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Three Tips to Keep Your Wits About You

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This is a post by Gary Bonner, a regular contributor on Blueprint for Financial Prosperity.

We all are confronted with doubts about the future that we have all been working so hard to ensure. Suddenly many forward looking people are caught in the reality of today and are both frustrated and depressed by the crisis in the financial markets. Everyone is buzzing “what are we going to do?” and “this is the way I want it.” We will learn that everyone will have to walk away less than satisfied to realistically find our way through.

We have an avalanche of information to absorb. Some leads to clarity, more often it leads to confusion. Over the next few days and weeks I offer 3 simple points to keep in mind as we ride through the storm:

On the Present Crisis

From Rod Dreher,a Dallas Morning News editorial columnist, printed at Real Clear Politics:

“We’ve come to prefer comforting lies to hard truths born of observation and experience, thinking that in our brilliance we had somehow escaped the iron law of necessity. Rudyard Kipling satirized this arrogance nearly a century ago in his poem, ‘The Gods of the Copybook Headings’ (a copybook was a primer in which British schoolchildren learned handwriting by copying familiar proverbs).

Here’s a verse rather relevant to the current moment:

Then the Gods of the Market tumbled, and their smooth-tongued wizards withdrew,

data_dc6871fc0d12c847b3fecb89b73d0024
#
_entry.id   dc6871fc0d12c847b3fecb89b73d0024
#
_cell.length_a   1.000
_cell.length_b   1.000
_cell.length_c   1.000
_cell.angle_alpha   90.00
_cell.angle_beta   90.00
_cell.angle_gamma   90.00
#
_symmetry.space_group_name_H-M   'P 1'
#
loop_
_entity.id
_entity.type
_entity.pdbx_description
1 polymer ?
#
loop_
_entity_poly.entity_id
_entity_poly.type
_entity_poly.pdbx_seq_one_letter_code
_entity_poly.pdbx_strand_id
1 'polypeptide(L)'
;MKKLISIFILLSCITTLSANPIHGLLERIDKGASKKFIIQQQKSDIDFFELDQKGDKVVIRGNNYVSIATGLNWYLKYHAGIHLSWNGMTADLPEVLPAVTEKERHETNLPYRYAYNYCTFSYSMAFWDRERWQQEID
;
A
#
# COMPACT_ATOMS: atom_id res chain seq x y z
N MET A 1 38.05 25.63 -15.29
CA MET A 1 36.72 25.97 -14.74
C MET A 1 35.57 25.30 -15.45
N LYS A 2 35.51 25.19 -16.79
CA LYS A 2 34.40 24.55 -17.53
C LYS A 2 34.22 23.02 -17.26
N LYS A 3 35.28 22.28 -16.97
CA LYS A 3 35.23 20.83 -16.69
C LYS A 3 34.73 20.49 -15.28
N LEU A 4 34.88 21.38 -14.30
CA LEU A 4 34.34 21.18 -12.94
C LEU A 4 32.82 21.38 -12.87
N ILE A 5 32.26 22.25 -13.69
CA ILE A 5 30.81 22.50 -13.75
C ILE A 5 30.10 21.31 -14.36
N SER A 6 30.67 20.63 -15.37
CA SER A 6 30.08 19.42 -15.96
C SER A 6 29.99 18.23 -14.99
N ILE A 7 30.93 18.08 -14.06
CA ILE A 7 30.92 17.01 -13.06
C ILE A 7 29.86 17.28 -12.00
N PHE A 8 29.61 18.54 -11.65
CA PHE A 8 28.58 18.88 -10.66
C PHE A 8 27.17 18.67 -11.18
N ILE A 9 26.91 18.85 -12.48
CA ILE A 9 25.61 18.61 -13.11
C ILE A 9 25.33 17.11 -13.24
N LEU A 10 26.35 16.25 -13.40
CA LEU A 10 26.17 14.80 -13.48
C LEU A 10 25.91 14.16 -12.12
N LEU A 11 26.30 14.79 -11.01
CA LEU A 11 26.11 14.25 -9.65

And the hearts of the meanest were humbled and began to believe it was true
That All is not Gold that Glitters, and Two and Two make Four
And the Gods of the Copybook Headings limped up to explain it once more

On politics and elections

“A democracy cannot exist as a permanent form of government. It can exist only until the voters discover they can vote themselves largess out of the public treasury.

From that moment on, the majority always votes for the candidate promising the most benefits from the public treasury, with the result that democracy always collapses over a loose fiscal policy, always to be followed by a dictatorship.”

… Attributed to Alexander Fraser Tytler, Professor of History, College of Edinburgh, Scotland (but that’s been disputed).

On how to conduct our daily lives:

God grant me the serenity
to accept the things I cannot change;
courage to change the things I can;
and wisdom to know the difference.

The Serenity Prayer

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